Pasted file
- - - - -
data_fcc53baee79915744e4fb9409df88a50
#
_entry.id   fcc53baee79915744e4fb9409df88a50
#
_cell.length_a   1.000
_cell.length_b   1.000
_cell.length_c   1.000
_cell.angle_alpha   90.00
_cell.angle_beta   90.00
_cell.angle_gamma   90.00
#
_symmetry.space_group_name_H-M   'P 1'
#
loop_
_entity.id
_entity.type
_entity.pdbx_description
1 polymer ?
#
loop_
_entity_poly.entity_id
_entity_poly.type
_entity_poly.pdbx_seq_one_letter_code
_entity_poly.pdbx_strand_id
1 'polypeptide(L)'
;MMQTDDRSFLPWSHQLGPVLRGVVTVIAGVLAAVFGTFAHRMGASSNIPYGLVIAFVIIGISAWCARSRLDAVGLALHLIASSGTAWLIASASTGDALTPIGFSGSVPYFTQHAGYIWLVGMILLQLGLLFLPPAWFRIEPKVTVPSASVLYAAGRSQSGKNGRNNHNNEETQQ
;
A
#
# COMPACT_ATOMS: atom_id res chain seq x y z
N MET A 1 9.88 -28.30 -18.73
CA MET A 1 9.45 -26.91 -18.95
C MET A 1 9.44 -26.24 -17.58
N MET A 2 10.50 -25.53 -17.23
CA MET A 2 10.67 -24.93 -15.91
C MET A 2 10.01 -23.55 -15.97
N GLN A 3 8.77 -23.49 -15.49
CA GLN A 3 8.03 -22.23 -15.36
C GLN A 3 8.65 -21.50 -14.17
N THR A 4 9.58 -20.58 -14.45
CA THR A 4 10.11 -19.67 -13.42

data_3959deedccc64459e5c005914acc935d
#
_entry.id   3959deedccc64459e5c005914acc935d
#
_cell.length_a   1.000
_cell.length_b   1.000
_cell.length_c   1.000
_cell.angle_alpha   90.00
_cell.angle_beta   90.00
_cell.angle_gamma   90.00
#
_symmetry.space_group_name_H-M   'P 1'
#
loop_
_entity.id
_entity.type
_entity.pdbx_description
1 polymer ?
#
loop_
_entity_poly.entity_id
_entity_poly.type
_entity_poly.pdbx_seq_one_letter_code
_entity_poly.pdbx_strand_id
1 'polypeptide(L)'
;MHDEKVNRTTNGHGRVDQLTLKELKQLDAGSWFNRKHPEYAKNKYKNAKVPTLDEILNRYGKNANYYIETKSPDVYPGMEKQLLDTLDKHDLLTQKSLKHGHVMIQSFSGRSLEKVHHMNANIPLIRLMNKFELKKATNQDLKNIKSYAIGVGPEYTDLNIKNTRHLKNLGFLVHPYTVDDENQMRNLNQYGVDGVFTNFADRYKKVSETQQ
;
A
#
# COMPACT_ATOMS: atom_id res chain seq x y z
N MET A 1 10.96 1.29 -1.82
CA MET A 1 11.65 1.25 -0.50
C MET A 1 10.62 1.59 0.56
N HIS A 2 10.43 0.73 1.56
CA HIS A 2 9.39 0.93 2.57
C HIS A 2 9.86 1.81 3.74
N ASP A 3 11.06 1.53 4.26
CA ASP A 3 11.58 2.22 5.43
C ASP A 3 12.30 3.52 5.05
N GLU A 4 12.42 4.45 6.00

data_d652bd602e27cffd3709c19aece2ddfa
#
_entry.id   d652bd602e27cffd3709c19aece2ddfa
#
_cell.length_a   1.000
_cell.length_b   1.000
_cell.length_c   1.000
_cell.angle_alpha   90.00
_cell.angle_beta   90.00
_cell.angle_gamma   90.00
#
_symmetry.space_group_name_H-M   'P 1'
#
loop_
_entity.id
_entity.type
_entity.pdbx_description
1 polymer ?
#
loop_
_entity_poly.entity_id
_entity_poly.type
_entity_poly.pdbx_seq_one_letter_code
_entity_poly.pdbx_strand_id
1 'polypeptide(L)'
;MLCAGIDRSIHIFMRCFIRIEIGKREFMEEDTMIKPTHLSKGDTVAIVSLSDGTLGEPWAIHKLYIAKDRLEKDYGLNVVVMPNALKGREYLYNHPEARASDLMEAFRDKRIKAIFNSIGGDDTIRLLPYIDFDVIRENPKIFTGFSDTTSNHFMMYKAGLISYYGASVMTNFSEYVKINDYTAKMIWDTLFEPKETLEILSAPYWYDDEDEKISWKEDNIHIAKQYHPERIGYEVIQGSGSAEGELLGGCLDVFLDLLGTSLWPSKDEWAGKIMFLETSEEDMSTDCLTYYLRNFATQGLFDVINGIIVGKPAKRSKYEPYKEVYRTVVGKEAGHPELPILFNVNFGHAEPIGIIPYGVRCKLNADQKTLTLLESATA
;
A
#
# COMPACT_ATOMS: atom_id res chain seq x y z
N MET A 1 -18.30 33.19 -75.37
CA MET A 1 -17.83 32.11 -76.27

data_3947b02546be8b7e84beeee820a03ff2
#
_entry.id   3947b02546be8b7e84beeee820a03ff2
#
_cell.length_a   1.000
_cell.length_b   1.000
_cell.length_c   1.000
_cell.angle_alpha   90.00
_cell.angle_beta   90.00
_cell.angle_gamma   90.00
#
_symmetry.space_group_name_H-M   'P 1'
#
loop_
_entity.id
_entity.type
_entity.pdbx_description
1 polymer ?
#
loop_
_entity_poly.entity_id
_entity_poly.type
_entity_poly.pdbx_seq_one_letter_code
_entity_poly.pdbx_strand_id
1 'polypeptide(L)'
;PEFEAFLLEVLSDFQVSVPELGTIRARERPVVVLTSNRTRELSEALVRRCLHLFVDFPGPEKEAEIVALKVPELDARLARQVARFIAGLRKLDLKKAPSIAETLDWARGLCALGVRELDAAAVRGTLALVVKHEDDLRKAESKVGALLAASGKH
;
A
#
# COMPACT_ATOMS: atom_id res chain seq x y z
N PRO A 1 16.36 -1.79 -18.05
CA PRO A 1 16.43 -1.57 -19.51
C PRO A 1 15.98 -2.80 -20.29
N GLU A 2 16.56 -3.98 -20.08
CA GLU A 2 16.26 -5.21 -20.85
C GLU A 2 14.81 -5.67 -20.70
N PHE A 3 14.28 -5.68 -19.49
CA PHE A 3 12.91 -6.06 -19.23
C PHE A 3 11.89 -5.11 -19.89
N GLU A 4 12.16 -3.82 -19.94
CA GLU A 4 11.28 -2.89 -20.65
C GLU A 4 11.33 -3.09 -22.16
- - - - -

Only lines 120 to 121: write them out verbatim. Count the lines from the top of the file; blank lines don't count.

_cell.length_c   1.000
_cell.angle_alpha   90.00